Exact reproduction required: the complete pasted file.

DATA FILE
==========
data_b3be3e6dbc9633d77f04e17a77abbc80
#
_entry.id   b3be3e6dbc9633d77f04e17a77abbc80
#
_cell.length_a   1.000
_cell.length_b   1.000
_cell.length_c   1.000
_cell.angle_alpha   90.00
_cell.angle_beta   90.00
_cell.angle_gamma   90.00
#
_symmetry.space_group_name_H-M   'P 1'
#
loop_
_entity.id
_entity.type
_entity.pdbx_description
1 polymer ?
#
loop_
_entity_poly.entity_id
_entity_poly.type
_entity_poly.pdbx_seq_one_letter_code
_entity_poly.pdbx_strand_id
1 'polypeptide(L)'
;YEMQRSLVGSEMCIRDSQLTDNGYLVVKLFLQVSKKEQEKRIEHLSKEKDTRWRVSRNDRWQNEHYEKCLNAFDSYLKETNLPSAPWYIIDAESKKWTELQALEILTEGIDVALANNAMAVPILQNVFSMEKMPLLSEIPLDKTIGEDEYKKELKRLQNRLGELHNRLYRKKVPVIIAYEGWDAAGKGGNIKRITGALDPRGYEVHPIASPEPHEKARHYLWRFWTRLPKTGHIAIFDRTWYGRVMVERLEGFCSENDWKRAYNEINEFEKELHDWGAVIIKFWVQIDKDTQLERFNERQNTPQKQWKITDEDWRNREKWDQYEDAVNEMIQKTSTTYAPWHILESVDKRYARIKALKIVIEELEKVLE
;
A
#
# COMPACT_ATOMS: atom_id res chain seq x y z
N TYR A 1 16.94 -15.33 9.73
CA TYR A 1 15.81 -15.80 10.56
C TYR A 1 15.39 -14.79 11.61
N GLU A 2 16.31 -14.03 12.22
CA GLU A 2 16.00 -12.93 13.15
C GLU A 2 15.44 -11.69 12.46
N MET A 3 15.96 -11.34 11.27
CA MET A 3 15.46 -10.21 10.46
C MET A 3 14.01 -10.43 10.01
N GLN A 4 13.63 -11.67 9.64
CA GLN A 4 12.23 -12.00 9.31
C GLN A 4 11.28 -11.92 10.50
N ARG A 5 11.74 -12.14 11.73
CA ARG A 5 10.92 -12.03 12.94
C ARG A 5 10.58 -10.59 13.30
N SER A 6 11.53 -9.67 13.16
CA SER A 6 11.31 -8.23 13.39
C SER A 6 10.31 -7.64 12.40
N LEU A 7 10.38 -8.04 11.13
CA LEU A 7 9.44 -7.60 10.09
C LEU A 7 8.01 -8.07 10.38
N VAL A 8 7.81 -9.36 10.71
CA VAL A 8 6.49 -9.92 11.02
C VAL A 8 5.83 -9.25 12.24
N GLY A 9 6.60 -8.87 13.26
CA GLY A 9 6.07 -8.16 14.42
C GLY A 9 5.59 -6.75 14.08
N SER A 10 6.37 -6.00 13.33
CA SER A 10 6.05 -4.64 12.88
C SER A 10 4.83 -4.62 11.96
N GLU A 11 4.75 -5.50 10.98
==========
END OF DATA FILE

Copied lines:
data_b3be3e6dbc9633d77f04e17a77abbc80
#
_entry.id   b3be3e6dbc9633d77f04e17a77abbc80
#
_cell.length_a   1.000
_cell.length_b   1.000
_cell.length_c   1.000
_cell.angle_alpha   90.00
_cell.angle_beta   90.00
_cell.angle_gamma   90.00
#
_symmetry.space_group_name_H-M   'P 1'
#
loop_
_entity.id
_entity.type
_entity.pdbx_description
1 polymer ?
#
loop_
_entity_poly.entity_id
_entity_poly.type
_entity_poly.pdbx_seq_one_letter_code
_entity_poly.pdbx_strand_id
1 'polypeptide(L)'
;YEMQRSLVGSEMCIRDSQLTDNGYLVVKLFLQVSKKEQEKRIEHLSKEKDTRWRVSRNDRWQNEHYEKCLNAFDSYLKETNLPSAPWYIIDAESKKWTELQALEILTEGIDVALANNAMAVPILQNVFSMEKMPLLSEIPLDKTIGEDEYKKELKRLQNRLGELHNRLYRKKVPVIIAYEGWDAAGKGGNIKRITGALDPRGYEVHPIASPEPHEKARHYLWRFWTRLPKTGHIAIFDRTWYGRVMVERLEGFCSENDWKRAYNEINEFEKELHDWGAVIIKFWVQIDKDTQLERFNERQNTPQKQWKITDEDWRNREKWDQYEDAVNEMIQKTSTTYAPWHILESVDKRYARIKALKIVIEELEKVLE
;
A
#
# COMPACT_ATOMS: atom_id res chain seq x y z
N TYR A 1 16.94 -15.33 9.73
CA TYR A 1 15.81 -15.80 10.56
C TYR A 1 15.39 -14.79 11.61
N GLU A 2 16.31 -14.03 12.22
CA GLU A 2 16.00 -12.93 13.15
C GLU A 2 15.44 -11.69 12.46
N MET A 3 15.96 -11.34 11.27
CA MET A 3 15.46 -10.21 10.46
C MET A 3 14.01 -10.43 10.01
N GLN A 4 13.63 -11.67 9.64
CA GLN A 4 12.23 -12.00 9.31
C GLN A 4 11.28 -11.92 10.50
N ARG A 5 11.74 -12.14 11.73
CA ARG A 5 10.92 -12.03 12.94
C ARG A 5 10.58 -10.59 13.30
N SER A 6 11.53 -9.67 13.16
CA SER A 6 11.31 -8.23 13.39
C SER A 6 10.31 -7.64 12.40
N LEU A 7 10.38 -8.04 11.13
CA LEU A 7 9.44 -7.60 10.09
C LEU A 7 8.01 -8.07 10.38
N VAL A 8 7.81 -9.36 10.71
CA VAL A 8 6.49 -9.92 11.02
C VAL A 8 5.83 -9.25 12.24
N GLY A 9 6.60 -8.87 13.26
CA GLY A 9 6.07 -8.16 14.42
C GLY A 9 5.59 -6.75 14.08
N SER A 10 6.37 -6.00 13.33
CA SER A 10 6.05 -4.64 12.88
C SER A 10 4.83 -4.62 11.96
N GLU A 11 4.75 -5.50 10.98